Personal impact: Positively influences others, shows an interest in other people, self-confidence without arrogance, listens, understands and responds well to others

Entrepreneurial drive: Sets high aspirations for oneself, expects and achieves outstanding results, handles obstacles well, shows signs of entrepreneurship and a willingness to take personal risks

Obviously this is just a start into a rather complex and specific interview format and scratching on the surface. I wrote a book specifically on the PEI some time ago to cover all major topics for preparation, and if you need further guidance of course feel free to book a coaching session for discussing and optimizing your individual PEI examples.

Hope that helps to get you started!


PS: The PEI is really specific to McKinsey - however, the main topics behind the 3 PEI dimensions are of course relevant for a general consulting skill-set, so preparing for the PEI will definitely make you think about important skills you can also use and explain with specific examples for other consulting firms.

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Anonymous replied on Aug 22, 2020

Dear A,

I recommend you to stick to general rules in order to answer fit questions during the interview.

The chronological structure for your FIT question might take a lot of time for you to reply and thus it's very difficult to take the necessary things. So, I would recommend you to start with a summary of your background, why you are relevant for consulting (or some specific company).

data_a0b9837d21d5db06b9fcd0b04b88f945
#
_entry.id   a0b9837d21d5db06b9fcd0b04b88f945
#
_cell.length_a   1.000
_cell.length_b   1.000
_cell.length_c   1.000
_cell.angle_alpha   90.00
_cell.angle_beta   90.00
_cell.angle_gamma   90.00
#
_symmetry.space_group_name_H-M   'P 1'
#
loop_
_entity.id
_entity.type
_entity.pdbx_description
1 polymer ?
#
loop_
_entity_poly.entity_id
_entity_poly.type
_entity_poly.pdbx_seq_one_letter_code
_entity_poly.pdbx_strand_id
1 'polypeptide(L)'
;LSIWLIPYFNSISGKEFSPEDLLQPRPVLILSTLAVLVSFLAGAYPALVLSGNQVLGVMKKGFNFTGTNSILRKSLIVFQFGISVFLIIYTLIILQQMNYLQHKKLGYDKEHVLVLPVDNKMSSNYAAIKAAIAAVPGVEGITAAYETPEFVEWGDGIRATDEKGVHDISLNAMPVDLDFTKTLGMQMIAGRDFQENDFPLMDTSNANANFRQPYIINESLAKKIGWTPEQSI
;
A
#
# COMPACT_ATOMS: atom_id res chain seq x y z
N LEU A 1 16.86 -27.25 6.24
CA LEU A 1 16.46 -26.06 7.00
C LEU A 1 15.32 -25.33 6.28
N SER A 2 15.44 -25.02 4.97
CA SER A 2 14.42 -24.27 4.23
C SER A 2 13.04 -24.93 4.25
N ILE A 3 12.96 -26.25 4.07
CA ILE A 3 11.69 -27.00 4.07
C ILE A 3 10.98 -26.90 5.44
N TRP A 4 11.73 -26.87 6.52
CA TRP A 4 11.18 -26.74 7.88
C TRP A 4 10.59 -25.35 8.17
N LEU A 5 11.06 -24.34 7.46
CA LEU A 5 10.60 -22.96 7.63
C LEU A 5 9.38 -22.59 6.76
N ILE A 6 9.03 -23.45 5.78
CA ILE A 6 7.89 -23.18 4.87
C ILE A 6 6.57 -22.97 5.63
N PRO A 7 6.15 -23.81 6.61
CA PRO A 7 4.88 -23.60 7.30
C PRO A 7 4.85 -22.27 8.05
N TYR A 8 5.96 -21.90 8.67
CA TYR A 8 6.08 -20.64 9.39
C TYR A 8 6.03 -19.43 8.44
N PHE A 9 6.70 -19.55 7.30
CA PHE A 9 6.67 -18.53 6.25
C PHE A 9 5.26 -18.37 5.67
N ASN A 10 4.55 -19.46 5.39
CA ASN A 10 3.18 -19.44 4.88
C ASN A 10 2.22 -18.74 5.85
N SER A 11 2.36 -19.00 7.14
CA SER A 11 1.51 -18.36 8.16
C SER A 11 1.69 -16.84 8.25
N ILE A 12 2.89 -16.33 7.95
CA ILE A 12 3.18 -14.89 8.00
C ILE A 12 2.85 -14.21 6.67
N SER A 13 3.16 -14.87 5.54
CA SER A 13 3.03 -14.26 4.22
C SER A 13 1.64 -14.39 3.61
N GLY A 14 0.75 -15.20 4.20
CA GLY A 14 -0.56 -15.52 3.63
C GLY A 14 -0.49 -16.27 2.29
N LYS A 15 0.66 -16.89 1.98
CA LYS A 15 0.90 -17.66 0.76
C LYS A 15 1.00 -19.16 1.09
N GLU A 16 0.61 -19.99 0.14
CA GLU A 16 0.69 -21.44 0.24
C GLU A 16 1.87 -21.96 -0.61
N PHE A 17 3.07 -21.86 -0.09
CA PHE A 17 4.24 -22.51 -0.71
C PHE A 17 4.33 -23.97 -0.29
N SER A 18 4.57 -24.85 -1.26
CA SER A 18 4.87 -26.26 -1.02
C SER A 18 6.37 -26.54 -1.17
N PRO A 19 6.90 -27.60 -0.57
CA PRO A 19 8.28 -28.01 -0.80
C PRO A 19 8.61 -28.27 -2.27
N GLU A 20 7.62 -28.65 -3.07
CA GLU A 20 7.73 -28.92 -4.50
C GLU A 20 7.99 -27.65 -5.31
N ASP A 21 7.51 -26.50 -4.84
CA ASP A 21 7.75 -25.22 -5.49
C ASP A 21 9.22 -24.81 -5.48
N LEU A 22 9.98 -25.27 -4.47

Next, talk about 3-4 of your roles (maybe professional, education, extracurricular). The more experienced you are the more you should speak about professional roles. It can also be the distinct roles within the same organization (Company, your responsibilities, your greatest achievements there), and also your main reason why consulting or this company.



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Content Creator
replied on May 01, 2020
McKinsey | Awarded professor at Master in Management @ IE | MBA at MIT |+180 students coached | Integrated FIT Guide aut


On top of the insights already shared in the post, next week will be pusblished in PrepLounge´s Shop material related.

In concrete, the "Integrated FIT guide for MBB". It provides an end-to-end preparation for all three MBB interviews, tackling each firms particularities and combining key concepts review and a hands-on methodology. Following the book, the candidate will prepare his/her stories by practicing with over 50 real questions and leveraging special frameworks and worksheets that guide step-by-step, developed by the author and her experience as a Master in Management professor and coach. Finally, as further guidance, the guide encompasses over 20 examples from real candidates.